A country church

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I love taking drives along the country roads of Virginia, especially this time of year. One of the many neat features of the state is the historic churches that dot the landscape. Their histories reveal all kinds of interesting stories related to the history of the state and the nation. Many times they sheltered wounded soldiers and some of them sit in the middle of a hallowed battlefield.

This past weekend I was driving in horse country north of Warrenton, near the village of Hume, and passed this picturesque church, Leeds Church. Its architecture intrigued me – a gothic-type style with no steeple. The sign indicated it was built in 1842. Turns out the church was occupied by both northern and southern soldiers during the Civil War and Lee and Longstreet’s troops marched by on their way to Antietam and Gettysburg. If churches could talk, what stories would it tell? No earthshaking history took place here, but the building looks little changed since the 19th century when enemies on both sides found it a refuge.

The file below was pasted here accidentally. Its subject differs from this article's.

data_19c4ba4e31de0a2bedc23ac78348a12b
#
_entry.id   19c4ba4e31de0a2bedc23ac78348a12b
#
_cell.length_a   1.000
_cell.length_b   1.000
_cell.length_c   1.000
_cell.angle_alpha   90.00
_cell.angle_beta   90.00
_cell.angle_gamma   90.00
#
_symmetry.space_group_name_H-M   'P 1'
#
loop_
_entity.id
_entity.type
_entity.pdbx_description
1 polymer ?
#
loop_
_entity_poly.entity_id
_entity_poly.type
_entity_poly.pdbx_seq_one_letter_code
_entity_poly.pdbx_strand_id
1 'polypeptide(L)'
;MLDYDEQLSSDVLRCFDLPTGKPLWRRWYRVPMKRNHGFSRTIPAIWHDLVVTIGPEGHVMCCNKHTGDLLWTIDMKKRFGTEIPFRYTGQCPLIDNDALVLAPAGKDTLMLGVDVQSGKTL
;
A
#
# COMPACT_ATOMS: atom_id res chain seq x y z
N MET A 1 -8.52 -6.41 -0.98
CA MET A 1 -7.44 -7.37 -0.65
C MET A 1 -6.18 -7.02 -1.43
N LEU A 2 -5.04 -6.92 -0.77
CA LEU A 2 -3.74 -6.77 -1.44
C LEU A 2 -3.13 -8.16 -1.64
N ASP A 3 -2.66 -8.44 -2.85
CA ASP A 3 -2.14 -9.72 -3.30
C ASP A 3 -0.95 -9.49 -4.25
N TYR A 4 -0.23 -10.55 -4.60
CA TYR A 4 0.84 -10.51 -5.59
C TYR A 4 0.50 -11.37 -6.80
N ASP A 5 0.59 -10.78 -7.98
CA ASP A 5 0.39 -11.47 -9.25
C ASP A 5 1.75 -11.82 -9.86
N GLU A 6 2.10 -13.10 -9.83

About Tim

Author, public historian, and consultant. Author site: timgrove.net - My fifth book, Star Spangled: The Story of a Flag, a Battle, and the American Anthem, was published in May 2020. Consulting site: grovehistoryconsulting.com I specialize in exhibition development, interpretive planning, education strategy, and history relevance. I'm passionate about helping history organizations of all sizes and kinds make history more relevant for their communities and the people they engage with. I'm happy to consider many types of writing projects for informal learning organizations. Reach me at tim@grovehistoryconsulting.com or authortimgrove@gmail.com
This entry was posted in 19th century, Civil War, religion and tagged , . Bookmark the permalink.

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